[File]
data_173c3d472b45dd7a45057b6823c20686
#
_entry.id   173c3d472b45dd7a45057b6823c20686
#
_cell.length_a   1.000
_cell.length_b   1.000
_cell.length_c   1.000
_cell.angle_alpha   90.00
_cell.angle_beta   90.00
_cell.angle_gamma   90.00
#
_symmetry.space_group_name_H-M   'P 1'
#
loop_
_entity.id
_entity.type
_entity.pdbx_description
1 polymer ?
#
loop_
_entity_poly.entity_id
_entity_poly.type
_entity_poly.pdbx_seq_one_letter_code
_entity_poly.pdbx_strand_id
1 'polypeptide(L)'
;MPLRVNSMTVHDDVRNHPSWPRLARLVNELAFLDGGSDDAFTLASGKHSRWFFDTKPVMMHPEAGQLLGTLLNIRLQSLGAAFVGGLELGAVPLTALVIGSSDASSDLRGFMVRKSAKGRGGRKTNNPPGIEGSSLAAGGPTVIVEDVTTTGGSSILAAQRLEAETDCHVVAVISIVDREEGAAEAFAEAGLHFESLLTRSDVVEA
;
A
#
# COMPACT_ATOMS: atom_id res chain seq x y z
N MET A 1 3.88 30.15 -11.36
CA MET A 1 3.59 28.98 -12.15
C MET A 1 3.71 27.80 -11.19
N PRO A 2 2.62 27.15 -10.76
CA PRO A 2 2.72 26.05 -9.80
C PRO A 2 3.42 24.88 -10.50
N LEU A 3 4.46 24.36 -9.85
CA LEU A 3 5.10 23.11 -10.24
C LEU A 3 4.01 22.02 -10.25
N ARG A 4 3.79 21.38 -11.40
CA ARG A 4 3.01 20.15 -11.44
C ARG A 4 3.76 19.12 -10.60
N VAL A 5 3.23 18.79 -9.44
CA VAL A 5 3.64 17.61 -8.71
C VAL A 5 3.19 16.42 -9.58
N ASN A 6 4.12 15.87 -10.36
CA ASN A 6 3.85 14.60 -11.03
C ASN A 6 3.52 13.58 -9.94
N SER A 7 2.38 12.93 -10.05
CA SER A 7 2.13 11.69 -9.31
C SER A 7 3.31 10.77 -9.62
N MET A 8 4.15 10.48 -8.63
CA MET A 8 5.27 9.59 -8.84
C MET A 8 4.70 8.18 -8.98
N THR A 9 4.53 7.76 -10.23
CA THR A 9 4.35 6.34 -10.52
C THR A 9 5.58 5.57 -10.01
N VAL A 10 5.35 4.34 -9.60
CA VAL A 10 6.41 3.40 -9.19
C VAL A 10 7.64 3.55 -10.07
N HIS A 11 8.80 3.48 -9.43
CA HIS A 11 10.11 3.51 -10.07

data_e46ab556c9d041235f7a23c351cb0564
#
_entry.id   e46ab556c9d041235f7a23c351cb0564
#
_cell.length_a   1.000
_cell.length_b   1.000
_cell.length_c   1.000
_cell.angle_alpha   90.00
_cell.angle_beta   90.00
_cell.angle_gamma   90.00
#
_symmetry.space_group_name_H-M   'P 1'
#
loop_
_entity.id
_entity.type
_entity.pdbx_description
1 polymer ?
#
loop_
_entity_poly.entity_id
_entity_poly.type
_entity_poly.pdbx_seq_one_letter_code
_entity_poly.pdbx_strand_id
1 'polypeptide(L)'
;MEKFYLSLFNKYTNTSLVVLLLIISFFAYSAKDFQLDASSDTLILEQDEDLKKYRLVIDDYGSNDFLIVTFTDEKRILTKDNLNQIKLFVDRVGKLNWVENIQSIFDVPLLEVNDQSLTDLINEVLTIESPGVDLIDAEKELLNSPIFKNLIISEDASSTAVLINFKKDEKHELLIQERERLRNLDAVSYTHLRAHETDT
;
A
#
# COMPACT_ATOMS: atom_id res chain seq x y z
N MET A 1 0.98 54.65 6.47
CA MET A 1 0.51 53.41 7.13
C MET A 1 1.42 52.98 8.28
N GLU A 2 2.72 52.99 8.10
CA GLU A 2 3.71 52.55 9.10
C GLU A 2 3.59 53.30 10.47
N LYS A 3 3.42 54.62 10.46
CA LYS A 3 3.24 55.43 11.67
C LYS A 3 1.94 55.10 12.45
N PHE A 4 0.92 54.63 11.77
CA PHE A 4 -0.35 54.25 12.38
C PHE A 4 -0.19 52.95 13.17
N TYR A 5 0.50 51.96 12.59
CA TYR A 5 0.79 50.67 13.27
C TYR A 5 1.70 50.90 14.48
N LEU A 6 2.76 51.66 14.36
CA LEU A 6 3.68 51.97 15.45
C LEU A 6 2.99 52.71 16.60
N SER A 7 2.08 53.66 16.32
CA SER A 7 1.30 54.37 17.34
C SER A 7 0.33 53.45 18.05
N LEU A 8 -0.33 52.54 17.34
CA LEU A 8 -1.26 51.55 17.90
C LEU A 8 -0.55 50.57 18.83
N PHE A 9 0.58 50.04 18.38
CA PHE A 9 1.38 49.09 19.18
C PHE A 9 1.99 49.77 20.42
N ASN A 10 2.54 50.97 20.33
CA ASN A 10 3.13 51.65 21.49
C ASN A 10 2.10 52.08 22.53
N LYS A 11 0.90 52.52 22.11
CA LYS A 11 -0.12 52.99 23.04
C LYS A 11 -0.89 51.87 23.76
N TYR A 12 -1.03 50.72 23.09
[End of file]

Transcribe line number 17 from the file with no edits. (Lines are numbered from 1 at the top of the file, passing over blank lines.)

_entity.pdbx_description